Dangerous detainees

Dangerous detainees

Police link 57 of those released at end of SOEs to violent crimes

Friday, October 16, 2020

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POLICE investigators have linked more than 40 per cent of the individuals released from custody, when the states of public emergency (SOEs) were lifted on August 17, to several major crimes over the past few weeks.

Addressing a media briefing called by the Ministry of National Security yesterday, Police Commissioner Major General Antony Anderson, in a seemingly strong defence of the security forces' decision to detain people believed to be “violence producers” under the SOEs, pointed to 57 of those detainees becoming victims or perpetrators of violent crimes since their release.

According to Anderson, when the SOEs were lifted, 240 people were being held in detention.

“Of that 200-plus, we were able to charge about 100 of them prior to the ending of it [SOEs], so we released about 140 persons. Since then, we have 57 of those 140 who have come to law enforcement attention, of which five of the persons who were in detention have been killed — four in confrontations with other gangsters and one in a fatal shooting with the police.

“Three [of the 140 released] were shot and injured in gang conflicts; we have 16 of them who are suspected of murder, including two double murders and two murder/shootings; we have nine of them who are shooting suspects, of which four have been rearrested; we have five of them who are involved in robberies; and 19 of them have come to our attention, once again, based on intelligence…,” the police commissioner said.

He said his investigators are moving to make cases against those involved in crimes, and to take them back into custody as soon as possible.

“This is 57, and it is something that we track because we want to make sure, or understand, that when we were detaining, we were detaining the right people — people who would make a difference — and we are reasonably satisfied that that was the case,” said Anderson, whose policemen and women faced fierce criticism from what was deemed to be the arbitrary detention of mainly poor, black youths under the SOEs.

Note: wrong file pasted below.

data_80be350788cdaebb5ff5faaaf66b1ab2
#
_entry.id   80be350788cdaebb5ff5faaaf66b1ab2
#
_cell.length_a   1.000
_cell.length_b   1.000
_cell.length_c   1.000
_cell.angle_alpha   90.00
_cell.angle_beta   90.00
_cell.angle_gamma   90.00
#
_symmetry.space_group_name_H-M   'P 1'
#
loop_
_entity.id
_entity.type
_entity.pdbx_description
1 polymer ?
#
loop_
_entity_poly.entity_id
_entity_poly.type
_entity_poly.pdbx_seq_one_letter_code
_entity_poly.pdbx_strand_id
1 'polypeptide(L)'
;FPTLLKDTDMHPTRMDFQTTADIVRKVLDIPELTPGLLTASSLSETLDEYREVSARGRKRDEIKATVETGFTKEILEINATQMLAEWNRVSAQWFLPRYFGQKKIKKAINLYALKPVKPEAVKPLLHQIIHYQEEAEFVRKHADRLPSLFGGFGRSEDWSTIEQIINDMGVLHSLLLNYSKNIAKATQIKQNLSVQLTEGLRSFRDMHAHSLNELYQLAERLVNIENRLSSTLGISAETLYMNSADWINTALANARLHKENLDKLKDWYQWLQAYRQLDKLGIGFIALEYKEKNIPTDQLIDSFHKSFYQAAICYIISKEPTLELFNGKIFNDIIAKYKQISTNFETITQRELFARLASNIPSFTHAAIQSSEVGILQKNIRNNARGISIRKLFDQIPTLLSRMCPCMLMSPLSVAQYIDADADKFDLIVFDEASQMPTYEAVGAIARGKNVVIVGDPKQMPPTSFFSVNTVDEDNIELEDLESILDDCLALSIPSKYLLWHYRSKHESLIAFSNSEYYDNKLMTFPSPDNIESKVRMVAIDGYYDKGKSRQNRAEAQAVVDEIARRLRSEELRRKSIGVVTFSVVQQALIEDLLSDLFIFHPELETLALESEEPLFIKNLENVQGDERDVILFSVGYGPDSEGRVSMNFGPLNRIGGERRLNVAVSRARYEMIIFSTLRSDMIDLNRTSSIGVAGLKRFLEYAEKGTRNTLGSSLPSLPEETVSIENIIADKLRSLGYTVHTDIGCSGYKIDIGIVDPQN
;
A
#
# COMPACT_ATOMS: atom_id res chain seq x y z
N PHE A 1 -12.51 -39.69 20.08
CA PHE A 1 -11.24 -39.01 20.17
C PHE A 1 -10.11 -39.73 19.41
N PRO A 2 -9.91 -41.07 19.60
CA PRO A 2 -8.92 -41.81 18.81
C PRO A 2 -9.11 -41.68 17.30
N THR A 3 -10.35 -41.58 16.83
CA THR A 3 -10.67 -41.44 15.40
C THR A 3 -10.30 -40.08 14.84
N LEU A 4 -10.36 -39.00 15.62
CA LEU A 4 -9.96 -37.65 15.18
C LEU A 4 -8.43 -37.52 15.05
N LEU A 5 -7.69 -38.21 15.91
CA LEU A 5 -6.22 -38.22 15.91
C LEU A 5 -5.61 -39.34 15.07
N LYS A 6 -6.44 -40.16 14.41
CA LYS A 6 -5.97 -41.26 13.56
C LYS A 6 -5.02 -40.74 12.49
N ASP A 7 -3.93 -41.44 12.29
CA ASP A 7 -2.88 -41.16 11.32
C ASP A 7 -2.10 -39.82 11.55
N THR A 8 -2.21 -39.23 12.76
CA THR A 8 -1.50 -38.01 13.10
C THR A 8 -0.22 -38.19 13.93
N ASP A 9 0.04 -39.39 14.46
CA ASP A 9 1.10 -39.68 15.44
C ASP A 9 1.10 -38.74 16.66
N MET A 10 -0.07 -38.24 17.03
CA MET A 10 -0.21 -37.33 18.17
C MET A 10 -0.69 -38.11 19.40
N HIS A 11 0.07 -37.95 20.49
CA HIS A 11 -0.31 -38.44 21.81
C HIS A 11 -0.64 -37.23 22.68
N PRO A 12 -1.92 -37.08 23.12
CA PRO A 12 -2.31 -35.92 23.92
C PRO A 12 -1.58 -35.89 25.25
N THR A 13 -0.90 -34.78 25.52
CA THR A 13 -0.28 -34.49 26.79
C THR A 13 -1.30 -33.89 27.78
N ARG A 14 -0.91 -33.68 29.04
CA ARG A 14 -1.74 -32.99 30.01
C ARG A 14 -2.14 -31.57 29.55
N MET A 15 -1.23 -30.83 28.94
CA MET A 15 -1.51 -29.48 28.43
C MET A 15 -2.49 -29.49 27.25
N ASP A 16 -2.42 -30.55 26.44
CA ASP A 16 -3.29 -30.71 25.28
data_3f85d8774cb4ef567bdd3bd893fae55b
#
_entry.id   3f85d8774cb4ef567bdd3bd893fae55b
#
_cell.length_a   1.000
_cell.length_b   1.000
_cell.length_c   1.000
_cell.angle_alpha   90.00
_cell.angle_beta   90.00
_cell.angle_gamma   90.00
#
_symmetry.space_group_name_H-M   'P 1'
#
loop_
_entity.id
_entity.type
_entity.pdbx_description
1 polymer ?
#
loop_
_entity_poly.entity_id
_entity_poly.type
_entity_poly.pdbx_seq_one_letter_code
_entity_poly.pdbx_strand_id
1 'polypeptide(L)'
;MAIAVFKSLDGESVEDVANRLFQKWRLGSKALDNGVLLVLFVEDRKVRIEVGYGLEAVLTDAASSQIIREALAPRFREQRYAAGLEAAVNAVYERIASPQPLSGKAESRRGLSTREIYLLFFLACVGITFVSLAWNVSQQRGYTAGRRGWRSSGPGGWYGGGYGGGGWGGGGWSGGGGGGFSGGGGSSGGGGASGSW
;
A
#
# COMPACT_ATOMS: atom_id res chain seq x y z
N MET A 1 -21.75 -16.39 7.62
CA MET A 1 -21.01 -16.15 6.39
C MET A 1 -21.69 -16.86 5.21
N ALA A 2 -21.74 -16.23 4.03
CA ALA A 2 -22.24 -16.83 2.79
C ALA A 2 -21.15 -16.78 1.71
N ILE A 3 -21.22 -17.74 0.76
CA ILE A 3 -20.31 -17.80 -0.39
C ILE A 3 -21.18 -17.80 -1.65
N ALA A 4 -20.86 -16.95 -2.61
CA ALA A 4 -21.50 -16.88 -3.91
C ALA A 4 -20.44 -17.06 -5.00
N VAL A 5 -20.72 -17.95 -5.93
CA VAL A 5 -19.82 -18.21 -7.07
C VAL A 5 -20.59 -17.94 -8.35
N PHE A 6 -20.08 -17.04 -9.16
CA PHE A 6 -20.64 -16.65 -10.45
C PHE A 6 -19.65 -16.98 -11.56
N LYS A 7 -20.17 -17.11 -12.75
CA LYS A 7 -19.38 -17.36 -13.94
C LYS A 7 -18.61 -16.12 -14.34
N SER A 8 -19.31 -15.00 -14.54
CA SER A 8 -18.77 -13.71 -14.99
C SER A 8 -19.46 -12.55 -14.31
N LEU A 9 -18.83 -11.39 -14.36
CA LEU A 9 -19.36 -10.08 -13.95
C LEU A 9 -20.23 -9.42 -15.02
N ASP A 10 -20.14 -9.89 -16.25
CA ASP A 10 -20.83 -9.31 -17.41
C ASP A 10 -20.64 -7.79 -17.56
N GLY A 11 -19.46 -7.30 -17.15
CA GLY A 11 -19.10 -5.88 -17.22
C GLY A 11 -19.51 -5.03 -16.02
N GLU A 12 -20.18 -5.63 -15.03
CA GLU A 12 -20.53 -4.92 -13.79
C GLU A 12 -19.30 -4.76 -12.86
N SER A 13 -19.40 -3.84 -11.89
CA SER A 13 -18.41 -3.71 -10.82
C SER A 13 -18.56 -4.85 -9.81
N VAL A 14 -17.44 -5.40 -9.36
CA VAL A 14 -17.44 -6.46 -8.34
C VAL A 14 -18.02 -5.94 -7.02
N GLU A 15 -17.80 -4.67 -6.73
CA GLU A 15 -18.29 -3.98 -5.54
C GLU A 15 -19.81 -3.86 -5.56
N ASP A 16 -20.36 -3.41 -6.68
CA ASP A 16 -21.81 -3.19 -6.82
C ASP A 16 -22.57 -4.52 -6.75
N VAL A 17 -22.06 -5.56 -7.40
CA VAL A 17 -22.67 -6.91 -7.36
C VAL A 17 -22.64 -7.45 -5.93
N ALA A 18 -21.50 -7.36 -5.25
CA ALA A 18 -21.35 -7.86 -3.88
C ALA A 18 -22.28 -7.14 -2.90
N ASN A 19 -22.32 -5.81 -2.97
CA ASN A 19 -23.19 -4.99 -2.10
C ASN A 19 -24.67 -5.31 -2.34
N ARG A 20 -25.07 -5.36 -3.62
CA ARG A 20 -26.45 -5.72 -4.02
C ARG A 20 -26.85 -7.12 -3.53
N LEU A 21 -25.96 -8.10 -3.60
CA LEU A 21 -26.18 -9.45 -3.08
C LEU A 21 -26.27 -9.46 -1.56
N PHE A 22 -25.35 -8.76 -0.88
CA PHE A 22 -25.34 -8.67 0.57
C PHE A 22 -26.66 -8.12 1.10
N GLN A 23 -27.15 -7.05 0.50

The SOE was first implemented in St James in January 2018, with the parishes of Hanover and Westmoreland added on April 30, 2019. St Catherine, Clarendon and St Andrew South were all added in 2019, before the Kingston Eastern Police Division made the list in January of this year.

But Prime Minister Andrew Holness had long promised that the SOEs would not be in place when Jamaicans next went to the polls, and they were lifted in time for the September 3 General Election.

Since then, Supreme Court Judge Justice Bertram Morrison has ruled in the case of five men who challenged their extended detentions under the SOEs that it was unlawful.

In his written judgement, Justice Morrison stated that the men's constitutional rights and the constitution itself were being breached by their detention and the executive detention system. He also stated that using detention orders for criminal offences was a breach.

The Government has since indicated that it will be appealing the ruling and yesterday, Anderson stayed clear of mentioning whether the security forces would be recommending more SOEs, even as he argued that they were important in reducing crime.

“States of emergency have very specific features that allow them to give you that sort of light-switch effect on murders, that as soon as you start implementing them the areas where it is implemented [murders] immediately drop, and we saw that in Kingston East. Earlier in the year it was very high, and as soon as it [the SOE] was implemented, it shut down immediately,” said Anderson, as he pointed to significant decline in murders in Clarendon and the St Andrew South Police Division after SOEs were implemented.

Anderson noted that, as of yesterday morning, the country's murder total was down 1.9 per cent this year compared to the corresponding period last year, while shootings were 1.7 per cent fewer this year.

At the start of this week, the official numbers from the Jamaica Constabulary Force (JCF) showed 1,000 murders up to September 10, a slight reduction on the 1,016 recorded over the same period in 2019. The JCF also reported 827 shootings, down from 976 last year, with all other major crimes down between 10 and 20 per cent.

But the police commissioner pointed out that a few weeks ago, while the SOEs were in place, murders were 5.2 per cent below last year before a spike in the last five weeks.

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